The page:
Japan, NASA Agree To Collaborate On ISS And Moon Exploration

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Japan and the National Aeronautics and Space Administration (NASA) agreed on Friday to collaborate on the International Space Station (ISS) and lunar surface exploration, working to eventually send humans and robots to the moon.

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NASA administrator, Jim Bridenstine, and Japan’s Minister of Education, Culture, Sports, Science and Technology, Koichi Hagiuda signed a joint exploration declaration of intent during their virtual meeting.

According to the declaration, the two sides plan to cooperate regarding the ISS and NASA’s Artemis programme – its manned missions to the moon.

“Today’s signing of this declaration of intent builds on the long history of successful cooperation between the U.S. and Japan in space,’’ Bridenstine said.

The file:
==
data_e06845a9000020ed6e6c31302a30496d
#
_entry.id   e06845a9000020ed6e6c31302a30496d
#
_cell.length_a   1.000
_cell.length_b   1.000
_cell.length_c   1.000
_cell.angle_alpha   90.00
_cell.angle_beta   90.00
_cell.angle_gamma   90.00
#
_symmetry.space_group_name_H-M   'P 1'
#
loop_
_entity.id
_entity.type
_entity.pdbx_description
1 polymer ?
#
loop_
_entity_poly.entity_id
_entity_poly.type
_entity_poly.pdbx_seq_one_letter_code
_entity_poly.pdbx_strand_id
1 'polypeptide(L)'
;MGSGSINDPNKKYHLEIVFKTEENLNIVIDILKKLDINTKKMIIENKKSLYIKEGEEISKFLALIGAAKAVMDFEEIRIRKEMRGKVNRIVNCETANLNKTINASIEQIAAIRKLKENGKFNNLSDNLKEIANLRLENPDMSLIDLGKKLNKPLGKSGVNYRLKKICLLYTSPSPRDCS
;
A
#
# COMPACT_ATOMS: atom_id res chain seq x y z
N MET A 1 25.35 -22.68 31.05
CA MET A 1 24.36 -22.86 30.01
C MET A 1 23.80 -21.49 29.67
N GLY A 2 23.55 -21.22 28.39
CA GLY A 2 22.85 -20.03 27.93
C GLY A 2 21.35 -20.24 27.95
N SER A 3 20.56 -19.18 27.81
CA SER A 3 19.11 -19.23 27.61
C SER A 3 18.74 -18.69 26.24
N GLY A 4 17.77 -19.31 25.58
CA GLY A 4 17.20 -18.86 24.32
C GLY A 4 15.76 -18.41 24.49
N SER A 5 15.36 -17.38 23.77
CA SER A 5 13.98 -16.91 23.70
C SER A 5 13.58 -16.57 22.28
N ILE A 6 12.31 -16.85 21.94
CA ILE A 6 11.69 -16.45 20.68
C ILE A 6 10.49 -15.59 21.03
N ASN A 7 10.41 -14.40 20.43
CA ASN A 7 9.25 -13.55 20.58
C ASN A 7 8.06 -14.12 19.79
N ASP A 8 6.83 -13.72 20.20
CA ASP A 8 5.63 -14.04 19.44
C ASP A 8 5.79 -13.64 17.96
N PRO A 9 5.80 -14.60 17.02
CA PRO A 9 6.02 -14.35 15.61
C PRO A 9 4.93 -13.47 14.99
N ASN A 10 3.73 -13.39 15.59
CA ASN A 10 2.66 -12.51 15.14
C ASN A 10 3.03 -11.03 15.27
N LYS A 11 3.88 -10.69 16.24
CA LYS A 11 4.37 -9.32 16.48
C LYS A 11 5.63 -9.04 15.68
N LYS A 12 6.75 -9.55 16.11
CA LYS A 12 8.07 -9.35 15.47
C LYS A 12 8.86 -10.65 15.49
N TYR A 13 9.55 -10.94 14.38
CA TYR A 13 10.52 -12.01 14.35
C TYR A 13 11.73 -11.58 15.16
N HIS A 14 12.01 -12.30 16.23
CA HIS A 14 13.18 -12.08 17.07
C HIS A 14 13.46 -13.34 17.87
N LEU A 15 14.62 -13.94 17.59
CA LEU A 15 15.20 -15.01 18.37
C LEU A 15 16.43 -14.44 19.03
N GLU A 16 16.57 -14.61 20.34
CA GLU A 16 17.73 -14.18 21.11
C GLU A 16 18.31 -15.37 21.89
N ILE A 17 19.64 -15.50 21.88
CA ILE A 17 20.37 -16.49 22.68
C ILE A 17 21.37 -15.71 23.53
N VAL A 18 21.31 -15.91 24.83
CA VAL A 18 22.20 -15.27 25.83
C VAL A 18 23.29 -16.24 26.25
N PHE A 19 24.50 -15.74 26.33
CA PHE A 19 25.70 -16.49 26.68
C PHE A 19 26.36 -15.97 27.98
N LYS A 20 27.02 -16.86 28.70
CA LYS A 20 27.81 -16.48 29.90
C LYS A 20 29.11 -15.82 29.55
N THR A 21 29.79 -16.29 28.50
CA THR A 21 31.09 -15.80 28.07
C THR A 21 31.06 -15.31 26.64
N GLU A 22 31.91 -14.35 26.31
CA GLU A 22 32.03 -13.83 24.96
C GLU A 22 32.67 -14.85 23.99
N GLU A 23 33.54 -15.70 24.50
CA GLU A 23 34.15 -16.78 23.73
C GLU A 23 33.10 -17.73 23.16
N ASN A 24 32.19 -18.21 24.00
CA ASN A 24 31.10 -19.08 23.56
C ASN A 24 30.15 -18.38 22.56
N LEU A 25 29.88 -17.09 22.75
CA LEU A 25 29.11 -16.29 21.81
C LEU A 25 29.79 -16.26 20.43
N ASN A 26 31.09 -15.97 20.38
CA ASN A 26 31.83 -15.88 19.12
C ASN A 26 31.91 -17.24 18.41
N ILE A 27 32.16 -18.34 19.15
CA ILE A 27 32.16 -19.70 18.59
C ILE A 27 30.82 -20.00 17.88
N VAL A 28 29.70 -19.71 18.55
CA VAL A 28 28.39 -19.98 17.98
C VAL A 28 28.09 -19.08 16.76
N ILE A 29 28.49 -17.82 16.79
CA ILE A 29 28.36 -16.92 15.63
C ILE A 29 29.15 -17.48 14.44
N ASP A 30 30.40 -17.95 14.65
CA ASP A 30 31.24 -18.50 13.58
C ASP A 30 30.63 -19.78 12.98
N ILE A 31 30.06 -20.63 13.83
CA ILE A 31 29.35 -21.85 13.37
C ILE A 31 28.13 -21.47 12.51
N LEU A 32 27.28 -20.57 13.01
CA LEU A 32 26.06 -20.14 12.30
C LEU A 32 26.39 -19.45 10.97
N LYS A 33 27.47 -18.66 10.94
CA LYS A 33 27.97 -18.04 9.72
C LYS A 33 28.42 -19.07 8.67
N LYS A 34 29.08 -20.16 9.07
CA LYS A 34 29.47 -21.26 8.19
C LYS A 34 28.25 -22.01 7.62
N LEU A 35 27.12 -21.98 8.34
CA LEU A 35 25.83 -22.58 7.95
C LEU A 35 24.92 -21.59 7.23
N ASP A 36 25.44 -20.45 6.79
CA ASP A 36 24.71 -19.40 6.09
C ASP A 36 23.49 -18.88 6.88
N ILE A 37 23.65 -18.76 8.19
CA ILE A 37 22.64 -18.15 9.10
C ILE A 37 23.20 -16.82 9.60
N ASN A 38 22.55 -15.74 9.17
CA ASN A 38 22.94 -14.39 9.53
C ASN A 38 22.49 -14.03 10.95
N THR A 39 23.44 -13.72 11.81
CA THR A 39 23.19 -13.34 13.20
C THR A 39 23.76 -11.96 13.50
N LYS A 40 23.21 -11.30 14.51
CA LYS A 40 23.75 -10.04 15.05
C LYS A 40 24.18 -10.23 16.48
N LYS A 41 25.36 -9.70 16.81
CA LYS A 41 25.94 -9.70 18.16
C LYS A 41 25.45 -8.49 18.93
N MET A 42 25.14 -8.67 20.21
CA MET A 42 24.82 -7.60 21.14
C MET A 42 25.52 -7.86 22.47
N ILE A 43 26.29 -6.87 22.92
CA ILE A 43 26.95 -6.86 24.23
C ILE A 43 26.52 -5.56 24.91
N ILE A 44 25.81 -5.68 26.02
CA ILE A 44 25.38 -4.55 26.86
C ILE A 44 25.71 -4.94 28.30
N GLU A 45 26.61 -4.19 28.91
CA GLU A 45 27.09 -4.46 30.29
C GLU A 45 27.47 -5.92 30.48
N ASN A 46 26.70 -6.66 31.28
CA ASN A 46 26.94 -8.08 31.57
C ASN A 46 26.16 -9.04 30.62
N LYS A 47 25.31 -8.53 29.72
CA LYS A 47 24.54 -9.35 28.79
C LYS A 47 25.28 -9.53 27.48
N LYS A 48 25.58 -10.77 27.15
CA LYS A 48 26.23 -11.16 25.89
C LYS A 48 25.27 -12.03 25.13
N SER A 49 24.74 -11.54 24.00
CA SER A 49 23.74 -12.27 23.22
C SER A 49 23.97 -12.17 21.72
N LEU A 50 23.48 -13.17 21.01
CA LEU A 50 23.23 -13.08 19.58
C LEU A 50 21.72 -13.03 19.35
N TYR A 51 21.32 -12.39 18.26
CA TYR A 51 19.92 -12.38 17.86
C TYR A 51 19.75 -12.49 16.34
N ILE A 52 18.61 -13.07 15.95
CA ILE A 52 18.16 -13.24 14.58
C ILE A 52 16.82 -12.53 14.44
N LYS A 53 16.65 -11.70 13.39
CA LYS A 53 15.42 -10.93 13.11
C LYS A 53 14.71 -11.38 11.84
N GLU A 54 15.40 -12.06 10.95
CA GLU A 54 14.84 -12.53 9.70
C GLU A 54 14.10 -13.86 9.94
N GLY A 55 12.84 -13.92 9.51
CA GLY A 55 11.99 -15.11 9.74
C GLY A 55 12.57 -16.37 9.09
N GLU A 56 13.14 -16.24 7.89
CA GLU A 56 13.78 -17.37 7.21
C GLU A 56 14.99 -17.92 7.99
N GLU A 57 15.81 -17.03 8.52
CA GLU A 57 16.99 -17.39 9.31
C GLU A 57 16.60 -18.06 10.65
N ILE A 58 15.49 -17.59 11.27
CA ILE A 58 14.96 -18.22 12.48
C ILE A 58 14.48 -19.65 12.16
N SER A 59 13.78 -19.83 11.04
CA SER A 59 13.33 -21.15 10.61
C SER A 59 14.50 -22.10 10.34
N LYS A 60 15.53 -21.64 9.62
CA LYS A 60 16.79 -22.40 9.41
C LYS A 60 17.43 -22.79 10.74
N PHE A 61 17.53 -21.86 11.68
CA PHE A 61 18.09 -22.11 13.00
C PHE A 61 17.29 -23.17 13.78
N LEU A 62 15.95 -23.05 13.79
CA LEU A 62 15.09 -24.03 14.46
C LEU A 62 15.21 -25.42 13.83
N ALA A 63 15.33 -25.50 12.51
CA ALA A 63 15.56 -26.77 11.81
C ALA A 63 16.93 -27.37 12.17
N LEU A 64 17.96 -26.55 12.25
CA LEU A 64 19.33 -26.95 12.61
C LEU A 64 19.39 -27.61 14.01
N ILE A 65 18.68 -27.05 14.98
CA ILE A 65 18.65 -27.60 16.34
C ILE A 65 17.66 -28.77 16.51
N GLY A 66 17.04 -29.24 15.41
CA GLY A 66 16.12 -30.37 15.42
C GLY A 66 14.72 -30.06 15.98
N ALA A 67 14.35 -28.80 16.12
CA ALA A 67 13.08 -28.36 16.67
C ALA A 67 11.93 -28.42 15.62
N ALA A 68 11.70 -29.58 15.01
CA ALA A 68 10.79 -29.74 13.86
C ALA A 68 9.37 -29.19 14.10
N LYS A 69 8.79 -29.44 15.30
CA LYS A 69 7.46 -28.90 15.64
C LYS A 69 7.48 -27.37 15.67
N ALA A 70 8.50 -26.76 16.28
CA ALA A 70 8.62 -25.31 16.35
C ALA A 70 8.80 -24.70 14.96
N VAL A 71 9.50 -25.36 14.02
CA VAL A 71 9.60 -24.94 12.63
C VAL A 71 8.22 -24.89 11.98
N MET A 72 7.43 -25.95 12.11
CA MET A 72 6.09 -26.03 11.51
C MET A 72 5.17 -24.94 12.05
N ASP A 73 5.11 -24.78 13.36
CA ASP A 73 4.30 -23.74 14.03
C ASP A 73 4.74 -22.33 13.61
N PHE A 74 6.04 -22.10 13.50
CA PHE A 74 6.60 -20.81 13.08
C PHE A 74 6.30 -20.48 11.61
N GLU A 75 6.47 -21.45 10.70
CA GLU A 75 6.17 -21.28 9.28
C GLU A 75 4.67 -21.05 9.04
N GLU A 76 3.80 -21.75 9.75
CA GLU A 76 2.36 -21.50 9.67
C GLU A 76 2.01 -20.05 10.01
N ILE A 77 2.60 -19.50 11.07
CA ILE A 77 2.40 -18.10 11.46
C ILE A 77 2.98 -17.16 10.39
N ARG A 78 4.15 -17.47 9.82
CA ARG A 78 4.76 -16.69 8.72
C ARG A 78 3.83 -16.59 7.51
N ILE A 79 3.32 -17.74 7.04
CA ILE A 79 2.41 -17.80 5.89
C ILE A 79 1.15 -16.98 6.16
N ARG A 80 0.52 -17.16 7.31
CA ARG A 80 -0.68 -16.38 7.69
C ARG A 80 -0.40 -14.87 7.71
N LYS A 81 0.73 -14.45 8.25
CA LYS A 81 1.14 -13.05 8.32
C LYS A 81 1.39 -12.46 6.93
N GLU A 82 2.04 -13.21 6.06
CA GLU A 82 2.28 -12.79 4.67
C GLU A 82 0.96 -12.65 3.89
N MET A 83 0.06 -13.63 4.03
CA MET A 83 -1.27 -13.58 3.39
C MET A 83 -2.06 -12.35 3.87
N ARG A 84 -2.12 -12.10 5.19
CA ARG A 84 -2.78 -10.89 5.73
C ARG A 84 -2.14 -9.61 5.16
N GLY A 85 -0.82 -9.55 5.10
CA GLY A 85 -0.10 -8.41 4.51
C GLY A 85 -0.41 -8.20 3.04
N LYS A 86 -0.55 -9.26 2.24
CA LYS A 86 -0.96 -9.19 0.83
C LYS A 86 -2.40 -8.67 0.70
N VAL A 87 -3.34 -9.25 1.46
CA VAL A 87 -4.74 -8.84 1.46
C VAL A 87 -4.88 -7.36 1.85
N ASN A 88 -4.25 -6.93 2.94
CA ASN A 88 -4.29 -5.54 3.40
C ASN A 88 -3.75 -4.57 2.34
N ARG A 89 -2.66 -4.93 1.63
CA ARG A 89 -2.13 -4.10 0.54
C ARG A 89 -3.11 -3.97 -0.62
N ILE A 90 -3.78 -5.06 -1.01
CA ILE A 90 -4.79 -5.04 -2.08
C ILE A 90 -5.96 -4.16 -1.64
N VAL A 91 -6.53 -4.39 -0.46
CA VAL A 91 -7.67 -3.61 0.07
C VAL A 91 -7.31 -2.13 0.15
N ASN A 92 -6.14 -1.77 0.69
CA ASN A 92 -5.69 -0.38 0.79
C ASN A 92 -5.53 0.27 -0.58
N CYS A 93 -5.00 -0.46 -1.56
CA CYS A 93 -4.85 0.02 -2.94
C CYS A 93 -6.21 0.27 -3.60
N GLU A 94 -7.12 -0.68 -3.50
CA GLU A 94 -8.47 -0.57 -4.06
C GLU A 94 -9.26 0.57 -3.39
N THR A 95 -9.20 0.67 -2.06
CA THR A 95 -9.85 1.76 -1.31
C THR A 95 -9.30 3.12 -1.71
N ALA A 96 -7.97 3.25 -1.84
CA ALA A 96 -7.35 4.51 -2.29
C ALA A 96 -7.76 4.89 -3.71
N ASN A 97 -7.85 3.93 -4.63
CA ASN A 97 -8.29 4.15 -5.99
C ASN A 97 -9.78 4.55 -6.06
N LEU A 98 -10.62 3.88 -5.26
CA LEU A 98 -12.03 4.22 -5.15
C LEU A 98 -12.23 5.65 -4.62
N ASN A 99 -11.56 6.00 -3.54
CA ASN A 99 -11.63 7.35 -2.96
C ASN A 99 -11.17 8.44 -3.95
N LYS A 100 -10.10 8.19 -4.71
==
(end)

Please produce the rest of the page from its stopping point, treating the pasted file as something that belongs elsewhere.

“We appreciate Japan’s strong support for Artemis and look forward to extending the robust partnership that we have enjoyed on the International Space Station to cis-lunar space, the lunar surface and beyond,’’ he said.

“This is a big step towards the first Japanese person’s landing on the moon,’’ Hagiuda said.

Through Artemis, NASA will send people to the moon by 2024 and establish sustainable lunar surface exploration with its commercial and international partners by 2028, it said.

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